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Apocalypse Soon? Scientific American Looks at 2052

Has Civilization Passed the Environmental Point of No Return?

In a recent article, Scientific American magazine asks this question, as many have asked it for years. The magazine takes a look back at the conclusions drawn about the future of human resource use and possible collapse by the infamously controversial Limits to Growth study — and looks for further guidance to 2052: A Global Forecast for the Next Forty Years, a new book by Jorgen Randers, one of the authors of Limits to Growth.

From the article:

“Remember how Wile E. Coyote, in his obsessive pursuit of the Road Runner, would fall off a cliff? The hapless predator ran straight out off the edge, stopped in midair as only an animated character could, looked beneath him in an eye-popping moment of truth, and plummeted straight down into a puff of dust. Splat!…Don’t look now but we are running in midair, a new book asserts. In 2052: A Global Forecast for the Next Forty Years (Chelsea Green Publishing), Jorgen Randers of the BI Norwegian Business School in Oslo, and one of the original [Limits to Growth] modelers, argues that the second half of the 21st century will bring us near apocalypse in the form of severe global warming.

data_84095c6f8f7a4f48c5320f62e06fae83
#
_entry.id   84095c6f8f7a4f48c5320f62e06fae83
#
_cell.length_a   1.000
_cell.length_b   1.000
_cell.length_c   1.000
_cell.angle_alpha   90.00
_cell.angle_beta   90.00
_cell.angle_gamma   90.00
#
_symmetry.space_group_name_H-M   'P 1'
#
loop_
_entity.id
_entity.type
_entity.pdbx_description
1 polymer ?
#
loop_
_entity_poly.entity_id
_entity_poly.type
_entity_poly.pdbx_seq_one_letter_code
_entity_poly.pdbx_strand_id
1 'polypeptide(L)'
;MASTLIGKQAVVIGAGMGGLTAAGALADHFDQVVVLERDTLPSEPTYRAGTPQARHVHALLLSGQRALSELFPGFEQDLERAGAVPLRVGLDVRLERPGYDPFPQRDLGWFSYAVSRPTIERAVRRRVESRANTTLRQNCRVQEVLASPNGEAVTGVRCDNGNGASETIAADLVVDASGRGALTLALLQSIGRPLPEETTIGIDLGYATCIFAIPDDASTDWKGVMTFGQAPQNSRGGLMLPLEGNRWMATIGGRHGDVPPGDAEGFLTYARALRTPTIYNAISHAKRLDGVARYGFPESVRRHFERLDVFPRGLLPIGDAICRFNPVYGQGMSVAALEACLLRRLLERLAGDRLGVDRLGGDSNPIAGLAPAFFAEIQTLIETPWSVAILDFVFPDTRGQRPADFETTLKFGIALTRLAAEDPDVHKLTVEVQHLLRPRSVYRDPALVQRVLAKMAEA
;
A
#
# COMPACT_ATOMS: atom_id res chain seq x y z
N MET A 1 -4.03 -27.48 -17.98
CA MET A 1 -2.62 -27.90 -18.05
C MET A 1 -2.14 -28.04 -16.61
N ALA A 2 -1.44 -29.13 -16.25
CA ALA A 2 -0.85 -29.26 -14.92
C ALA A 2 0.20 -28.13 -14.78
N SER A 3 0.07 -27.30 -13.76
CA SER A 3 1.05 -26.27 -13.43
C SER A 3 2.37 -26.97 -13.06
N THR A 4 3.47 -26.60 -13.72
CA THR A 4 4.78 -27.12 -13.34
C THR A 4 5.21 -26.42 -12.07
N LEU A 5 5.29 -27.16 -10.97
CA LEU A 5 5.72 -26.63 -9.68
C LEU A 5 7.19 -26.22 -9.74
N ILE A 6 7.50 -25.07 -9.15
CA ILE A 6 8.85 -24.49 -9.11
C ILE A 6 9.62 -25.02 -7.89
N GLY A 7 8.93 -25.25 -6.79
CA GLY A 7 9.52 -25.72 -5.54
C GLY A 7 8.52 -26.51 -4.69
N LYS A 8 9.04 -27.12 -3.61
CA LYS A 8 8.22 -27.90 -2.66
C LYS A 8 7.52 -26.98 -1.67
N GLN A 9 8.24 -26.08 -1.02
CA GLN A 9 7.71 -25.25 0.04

“Although there is an urban legend that the world will end this year based on a misinterpretation of the Mayan calendar, some researchers think a 40-year-old computer program that predicts a collapse of socioeconomic order and massive drop in human population in this century may be on target.”

“Randers’s ideas most closely resemble a World3 scenario in which energy efficiency and renewable energy stave off the worst effects of climate change until after 2050. For the coming few decades, Randers predicts, life on Earth will carry on more or less as before. Wealthy economies will continue to grow, albeit more slowly as investment will need to be diverted to deal with resource constraints and environmental problems, which thereby will leave less capital for creating goods for consumption. Food production will improve: increased carbon dioxide in the atmosphere will cause plants to grow faster, and warming will open up new areas such as Siberia to cultivation. Population will increase, albeit slowly, to a maximum of about eight billion near 2040. Eventually, however, floods and desertification will start reducing farmland and therefore the availability of grain. Despite humanity’s efforts to ameliorate climate change, Randers predicts that its effects will become devastating sometime after mid-century, when global warming will reinforce itself by, for instance, igniting fires that turn forests into net emitters rather than absorbers of carbon. ‘Very likely, we will have war long before we get there,’ Randers adds grimly. He expects that mass migration from lands rendered unlivable will lead to localized armed conflicts.”

Read the entire article over at Scientific American to hear what another Limits to Growth author, Dennis Meadows, has to say about the future.


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